New Design Revealed for Durst’s Queens Plaza Park Tower, Borough’s Future Tallest Skyscraper

Queens Plaza Park, rendering courtesy the Durst Organization (left) and Long Island City Clock Tower, via Google Maps (right)Queens Plaza Park, rendering courtesy the Durst Organization (left) and Long Island City Clock Tower, via Google Maps (right)

A new look is out for the residential building rising up next to the historic Long Island City Clock Tower. The development, rising at 29-37 41st Avenue, is expected to have the distinction as the Borough’s tallest building, bringing with it a new retail center, plenty of tenant amenities, and half an acre of public park space at its base. The building is located just a block away from the Queens Plaza subway station, an intersection with the E, M, and R trains. The 7, N, and W trains can be accessed two blocks away. The project is positioned to become a focal point of Queens’ rising downtown district in Long Island City, and the Durst Organization is responsible for development.

The 710-foot tall tower is at slight risk of having its title as Queens’ tallest tower taken away after completion. This would be due to the rise of 23-15 44th Drive, a nearby construction site expected to top-out at 752 feet. The two projects share a similar history, having both been expected to reach near-supertall heights. For the development at 29-37 41st Avenue, earlier plans by the Property Markets Group and Hakim Organization would have produced a 915 feet tall skyscraper. The team dubbed the project the Queens Plaza Park. That name managed to stick after Durst purchased the site in 2016 for $175 million.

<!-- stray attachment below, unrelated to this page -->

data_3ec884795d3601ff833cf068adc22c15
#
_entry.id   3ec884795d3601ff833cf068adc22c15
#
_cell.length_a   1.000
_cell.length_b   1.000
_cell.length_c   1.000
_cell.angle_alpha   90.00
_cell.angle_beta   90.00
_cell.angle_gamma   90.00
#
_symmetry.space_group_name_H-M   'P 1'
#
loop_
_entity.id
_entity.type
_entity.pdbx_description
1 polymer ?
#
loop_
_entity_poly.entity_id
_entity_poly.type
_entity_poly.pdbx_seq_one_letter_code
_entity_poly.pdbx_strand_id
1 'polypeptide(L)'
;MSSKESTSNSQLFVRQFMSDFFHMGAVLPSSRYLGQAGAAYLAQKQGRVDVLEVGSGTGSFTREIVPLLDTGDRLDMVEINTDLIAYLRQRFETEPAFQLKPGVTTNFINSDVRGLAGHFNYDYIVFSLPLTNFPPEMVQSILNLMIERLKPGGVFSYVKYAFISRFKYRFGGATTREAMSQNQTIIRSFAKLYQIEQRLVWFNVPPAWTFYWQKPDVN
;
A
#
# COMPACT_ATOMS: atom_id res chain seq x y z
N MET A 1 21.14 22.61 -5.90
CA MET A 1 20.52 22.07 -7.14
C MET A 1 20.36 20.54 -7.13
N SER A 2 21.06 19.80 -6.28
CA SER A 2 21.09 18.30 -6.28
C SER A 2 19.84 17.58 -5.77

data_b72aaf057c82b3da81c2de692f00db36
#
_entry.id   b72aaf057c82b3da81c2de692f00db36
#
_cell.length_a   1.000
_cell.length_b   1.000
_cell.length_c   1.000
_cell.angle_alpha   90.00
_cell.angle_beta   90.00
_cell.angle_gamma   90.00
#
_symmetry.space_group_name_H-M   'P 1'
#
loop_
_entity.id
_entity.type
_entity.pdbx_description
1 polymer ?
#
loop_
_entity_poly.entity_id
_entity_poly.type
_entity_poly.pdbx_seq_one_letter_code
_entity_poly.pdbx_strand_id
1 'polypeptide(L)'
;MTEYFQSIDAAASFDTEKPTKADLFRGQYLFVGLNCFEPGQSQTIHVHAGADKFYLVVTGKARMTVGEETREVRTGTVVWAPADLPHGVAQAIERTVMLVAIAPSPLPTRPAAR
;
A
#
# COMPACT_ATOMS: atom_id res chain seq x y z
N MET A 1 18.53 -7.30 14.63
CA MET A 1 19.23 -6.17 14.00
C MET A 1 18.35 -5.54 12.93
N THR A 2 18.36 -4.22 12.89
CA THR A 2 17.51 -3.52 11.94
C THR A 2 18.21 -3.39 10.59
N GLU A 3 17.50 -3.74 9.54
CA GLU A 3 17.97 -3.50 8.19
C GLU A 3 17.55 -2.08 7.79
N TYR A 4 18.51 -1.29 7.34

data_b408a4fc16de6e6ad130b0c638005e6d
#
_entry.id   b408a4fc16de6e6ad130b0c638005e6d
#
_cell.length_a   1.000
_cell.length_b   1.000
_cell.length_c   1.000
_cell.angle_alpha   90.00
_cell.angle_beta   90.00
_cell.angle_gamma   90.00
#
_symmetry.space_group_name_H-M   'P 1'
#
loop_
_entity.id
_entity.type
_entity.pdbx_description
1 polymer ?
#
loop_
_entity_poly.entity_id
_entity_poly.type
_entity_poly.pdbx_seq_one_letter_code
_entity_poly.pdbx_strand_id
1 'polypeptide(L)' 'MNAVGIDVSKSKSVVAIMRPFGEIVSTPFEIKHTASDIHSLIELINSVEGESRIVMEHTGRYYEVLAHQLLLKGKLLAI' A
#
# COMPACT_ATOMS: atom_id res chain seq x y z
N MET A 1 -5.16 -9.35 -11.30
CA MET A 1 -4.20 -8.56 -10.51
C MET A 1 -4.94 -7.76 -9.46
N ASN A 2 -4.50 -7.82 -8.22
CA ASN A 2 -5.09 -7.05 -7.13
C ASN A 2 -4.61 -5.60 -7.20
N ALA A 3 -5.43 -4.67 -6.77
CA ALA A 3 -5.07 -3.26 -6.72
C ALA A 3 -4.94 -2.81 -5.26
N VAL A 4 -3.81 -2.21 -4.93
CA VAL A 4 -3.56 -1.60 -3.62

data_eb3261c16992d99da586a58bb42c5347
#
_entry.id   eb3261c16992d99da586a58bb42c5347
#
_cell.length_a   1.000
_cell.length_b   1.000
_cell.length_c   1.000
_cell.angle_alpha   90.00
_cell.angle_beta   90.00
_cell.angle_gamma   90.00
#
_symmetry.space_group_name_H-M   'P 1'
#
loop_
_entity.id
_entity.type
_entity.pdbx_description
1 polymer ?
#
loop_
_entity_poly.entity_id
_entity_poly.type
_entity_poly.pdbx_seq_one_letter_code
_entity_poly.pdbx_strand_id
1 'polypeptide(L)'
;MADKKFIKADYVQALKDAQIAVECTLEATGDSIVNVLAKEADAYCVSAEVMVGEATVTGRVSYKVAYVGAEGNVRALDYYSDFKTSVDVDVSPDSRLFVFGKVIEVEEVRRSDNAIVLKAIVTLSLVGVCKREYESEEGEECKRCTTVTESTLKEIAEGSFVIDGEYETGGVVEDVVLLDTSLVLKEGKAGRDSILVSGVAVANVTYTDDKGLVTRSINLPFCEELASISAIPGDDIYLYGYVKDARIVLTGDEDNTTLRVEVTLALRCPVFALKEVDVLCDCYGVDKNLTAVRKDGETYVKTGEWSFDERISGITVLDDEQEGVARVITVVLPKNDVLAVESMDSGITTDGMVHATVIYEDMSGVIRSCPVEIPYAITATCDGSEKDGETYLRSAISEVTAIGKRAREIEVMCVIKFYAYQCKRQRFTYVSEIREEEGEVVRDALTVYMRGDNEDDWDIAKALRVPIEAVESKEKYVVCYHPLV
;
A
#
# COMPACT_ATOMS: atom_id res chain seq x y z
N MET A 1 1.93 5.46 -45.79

Handel Architects is responsible for the architecture, with Selldorf Architects designing the interiors. Renderings show a concaved façade hugging the historic building. While it does not bulge as ludicrously as London’s concaved 20 Fenchurch Street, lovingly called the Walkie Talkie, its restrained yet distinctive aesthetic in the context of the cluster of towers in Long Island City may afford the project it’s own recognition. Hopefully, it doesn’t do so by melting cars.

Queens Plaza Park, rendering courtesy the Durst Organization

Queens Plaza Park, rendering courtesy the Durst Organization

The development is notable for its inclusion and adaptive reuse of the historic Long Island City Clock Tower building. It will transform the landmarked 1927 Art Deco tower, designed by architect Morrell Smith, into 50,000 square feet of modern commercial and retail space.

The 63-story tower will yield 978,000 square feet, creating 958 residences, 300 of which will let at affordable prices. Tenants will have access to an outdoor pool, 20,000 square foot gym, resident’s library, co-working space, children’s playroom, and a demonstration kitchen.

Construction is already underway, though the formal completion date has not yet been announced.

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